COWBRIDGE.—The number of electors for this borough, as settled by the revising barrister on the last revision, is as follows:—Freemen, 27; householders, 52. Total, 79. CowBitiDGE CHRISTMAS MARKET.—On Tuesday last Cowbridge market presented, as usual at this festive sea- son, a very fine show of poultry, mutton, beef, &c., &c. It would be superfluous to mention the quality of the articles, as Cowbridge market has been proverbial for the excellence of its butchers' meat for many years, and it most likely will continue to be so distinguishedwhileit remains in the centre of the rich and beautiful vale of Glamorgan, a position which it will maintain, despite Anti-corn-law leaguers or railroad speculation. Among the very fine beeves we could not help remarking a fat cow bred by D. Thomas, Esq., Pwllywrach, and killed by Mr. Robert Morgan, and a fat bullock killed by Mr. David Morgan.—Some evil-disposed person on Monday got into the slaughter-house, and, unobserved, endeavoured to disfigure the carcases by cutting long and deep gashes on their backs. It is a pity that such a miscreant should have escaped instant detection the police, however, know him, and will probably procure suffic ient evi- dence to lead to his conviction. SWANSEA SAVINGS BANK, Dec. 20, ISU.-Deposits received, £ 683 lid.; paid, £ 188 12s. 2d.; notices to withdraw, £319 168. IOd. Manager, Mr. Sampson Dawe. SWANSEA. — The all-prevailing topics of conversation heie at this festive season are—the New Docks, the Ministry, and the Oregon question but the first, being a question of local importance, engrosses the principal share of public attention. An assistant overseer is to be appointed this day (Friday) at a vestry.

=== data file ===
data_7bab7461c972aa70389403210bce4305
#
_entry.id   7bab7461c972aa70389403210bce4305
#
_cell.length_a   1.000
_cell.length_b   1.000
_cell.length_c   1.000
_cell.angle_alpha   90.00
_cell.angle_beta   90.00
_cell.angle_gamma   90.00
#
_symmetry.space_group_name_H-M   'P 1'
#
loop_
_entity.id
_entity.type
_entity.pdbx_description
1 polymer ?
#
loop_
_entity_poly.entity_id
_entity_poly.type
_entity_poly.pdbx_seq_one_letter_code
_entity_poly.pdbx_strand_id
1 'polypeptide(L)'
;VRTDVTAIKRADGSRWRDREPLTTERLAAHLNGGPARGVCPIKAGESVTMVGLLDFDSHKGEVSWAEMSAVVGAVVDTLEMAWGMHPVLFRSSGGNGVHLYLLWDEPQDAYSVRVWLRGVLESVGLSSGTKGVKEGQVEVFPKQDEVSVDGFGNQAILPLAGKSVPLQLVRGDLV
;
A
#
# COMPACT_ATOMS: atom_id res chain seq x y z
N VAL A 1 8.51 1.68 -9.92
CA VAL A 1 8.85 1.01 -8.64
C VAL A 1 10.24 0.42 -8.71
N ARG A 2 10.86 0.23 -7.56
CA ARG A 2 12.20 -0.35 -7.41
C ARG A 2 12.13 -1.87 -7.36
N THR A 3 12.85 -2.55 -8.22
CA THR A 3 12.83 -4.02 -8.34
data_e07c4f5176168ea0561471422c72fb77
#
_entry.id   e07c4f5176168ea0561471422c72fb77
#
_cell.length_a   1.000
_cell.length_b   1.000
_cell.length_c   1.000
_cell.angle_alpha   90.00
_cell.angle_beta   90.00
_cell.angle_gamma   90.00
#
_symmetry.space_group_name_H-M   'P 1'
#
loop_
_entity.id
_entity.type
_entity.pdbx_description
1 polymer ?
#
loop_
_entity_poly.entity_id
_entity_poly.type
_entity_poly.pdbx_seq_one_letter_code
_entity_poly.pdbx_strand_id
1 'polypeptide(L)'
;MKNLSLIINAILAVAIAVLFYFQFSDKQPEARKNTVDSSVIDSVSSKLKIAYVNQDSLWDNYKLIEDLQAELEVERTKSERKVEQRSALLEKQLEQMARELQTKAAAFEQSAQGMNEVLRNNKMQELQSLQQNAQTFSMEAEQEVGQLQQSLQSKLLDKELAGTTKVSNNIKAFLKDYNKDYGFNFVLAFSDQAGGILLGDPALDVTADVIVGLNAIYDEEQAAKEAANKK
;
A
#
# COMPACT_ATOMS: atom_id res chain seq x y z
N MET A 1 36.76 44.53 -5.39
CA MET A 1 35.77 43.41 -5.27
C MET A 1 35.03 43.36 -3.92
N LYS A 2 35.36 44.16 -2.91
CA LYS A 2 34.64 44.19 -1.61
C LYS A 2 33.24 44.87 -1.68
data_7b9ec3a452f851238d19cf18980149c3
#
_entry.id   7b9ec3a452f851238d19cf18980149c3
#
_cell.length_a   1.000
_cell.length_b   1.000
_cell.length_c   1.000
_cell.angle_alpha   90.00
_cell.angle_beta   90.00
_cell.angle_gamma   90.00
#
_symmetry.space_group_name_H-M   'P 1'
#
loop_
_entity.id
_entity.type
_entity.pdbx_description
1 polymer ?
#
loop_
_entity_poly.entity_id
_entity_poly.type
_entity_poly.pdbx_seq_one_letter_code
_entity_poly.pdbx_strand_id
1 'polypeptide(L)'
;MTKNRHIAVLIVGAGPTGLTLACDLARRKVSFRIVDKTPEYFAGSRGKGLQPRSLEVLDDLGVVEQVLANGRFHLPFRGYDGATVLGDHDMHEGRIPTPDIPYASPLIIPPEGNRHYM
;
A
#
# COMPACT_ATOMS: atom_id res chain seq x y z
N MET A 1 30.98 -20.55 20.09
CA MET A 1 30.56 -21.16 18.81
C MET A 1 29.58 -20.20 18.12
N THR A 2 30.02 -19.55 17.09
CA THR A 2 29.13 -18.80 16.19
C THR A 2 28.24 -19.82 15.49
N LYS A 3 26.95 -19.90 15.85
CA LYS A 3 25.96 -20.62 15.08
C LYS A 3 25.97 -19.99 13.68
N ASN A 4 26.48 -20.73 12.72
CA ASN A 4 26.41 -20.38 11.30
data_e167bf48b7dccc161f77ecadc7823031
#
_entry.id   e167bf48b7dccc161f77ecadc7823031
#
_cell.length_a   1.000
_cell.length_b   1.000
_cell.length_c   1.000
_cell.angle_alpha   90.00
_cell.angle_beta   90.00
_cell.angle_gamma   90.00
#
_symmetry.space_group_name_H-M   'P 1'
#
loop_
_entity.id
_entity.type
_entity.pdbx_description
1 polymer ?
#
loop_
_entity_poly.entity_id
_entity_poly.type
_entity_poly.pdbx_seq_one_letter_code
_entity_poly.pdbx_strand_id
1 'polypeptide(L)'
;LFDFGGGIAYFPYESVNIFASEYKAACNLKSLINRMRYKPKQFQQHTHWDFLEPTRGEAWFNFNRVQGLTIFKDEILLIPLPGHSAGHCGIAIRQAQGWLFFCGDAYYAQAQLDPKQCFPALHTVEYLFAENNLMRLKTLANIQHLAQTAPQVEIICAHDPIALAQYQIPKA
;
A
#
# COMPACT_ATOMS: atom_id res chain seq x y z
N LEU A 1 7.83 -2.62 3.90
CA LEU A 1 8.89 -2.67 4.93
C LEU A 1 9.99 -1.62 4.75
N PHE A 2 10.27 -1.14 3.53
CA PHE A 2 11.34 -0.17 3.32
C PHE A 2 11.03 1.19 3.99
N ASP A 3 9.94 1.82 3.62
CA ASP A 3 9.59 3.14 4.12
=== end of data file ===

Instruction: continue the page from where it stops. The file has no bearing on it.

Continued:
momouthshireT~ TESTIMONIAL TO SIR CHARLES MORGAN, BART.—The committee appointed to carry out this excellent measure had a meeting at Newport on Friday last, and deter- mined upon proceeding in a much more comprehensive manner than was at first contemplated. Circulars will be issued inviting the co-operation of all the leading agri- culturists and others in this part of the country. Already we find that a handsome sum has been subscribed. SEASONABLE BENEVOL*NCE—At a meeting of the Board of Guardians at Newport, la3t week, the recently appointed auditor stated to the board that he could not allow, or pass, the charge which had hitherto been in- curred in providing a" Christmas dinner" for the paupers at the Union House; upon which, at the suggestion of the Rev. James Coles, and one or two others, it was determined that the sum necessary to provide a good substantial dinner, of roast beef, plum pudding, and strong beer, should be raised by subscriptions amongst the guardians present: this step was, however, rendered unnecessary, as Octavius Morgan, Esq, M.P. for the county, who was present, rose and said that he hoped not a word further would be said upon the subject of a dinner for the paupers, as he would have much pleasure in paying for one himself. He then requested that the inmates of the Union House should be provided with their usual Christmas dinner, for whicb he would hand to the proper person the amount required to defray all the expenses attending its provision. We need not add that Mr. Morgan's liberal offer was received with much and most deserved applause by all present. LLANARTH NATIONAL SCHOOL.—An examination of the scholars in this establishment took place on Friday, the 12th instant, when upwards of fifty children were present. The examination was conducted under the superintendence of the Venerable Archdeacon Crawley and Mrs. Crawley, Rev. Mr. Price, Vicar of Llanarth, and Mrs. Price, Rev. Wm. Price, of Llanvihangel, and the Sunday school teachers. The school-room was taste- fully decorated with maps, plates, and evergreens; and the children presented a remarkably clean and healthy appearance. The Venerable Archdeacon commenced by examining the writing, which afforded great satisfaction. The children afterwards read the 2nd chapter of St. Luke, and the answers given by them, particularly those who had attended regularly, elicited general commendation. The Church catechism followed, and the different manner of putting the questions rather puzzled the children, but upon the whole the answers were very satisfactory. The first class of boys were then examined in arithmetic, and proved themselves well skilled in that branch of education. The examination being ended, the Venerable Archdeacon addressed the children, rewarding the most deserving with testaments; and promised at the next meeting, which is to take place in March, to reward the two best monitors. Mrs. Crawley also announced her intention of rewarding two girls for plain sewing. The examination concluded with singing, & each child was presented with a bun. The manner in which the school is conducted reflects great credit on the master and mistress, Mr. and Mrs. Win- rtone.—Beacon. LIBERALITY.—We have much pleasure in recording that Thomas Powell, Esq., of the Gaer, with his accus- tomed liberality, gave away to his workmen and poor neighbours one of the finest oxen belonging to that gentleman. It was slaughtered at the farm, and hi* highly gifted and accomplished lady superintended the disposal of it. To all in Mr. and Mrs. Powell's sphere, we say, "Goanddolikewise." On Sunday last, two very eloquent sermons were preached in Pillgwenlly Chapel of liase, by the Rev. J. Davis, on behalf of the Newport Dispensary. A. liberal collection was made after each service,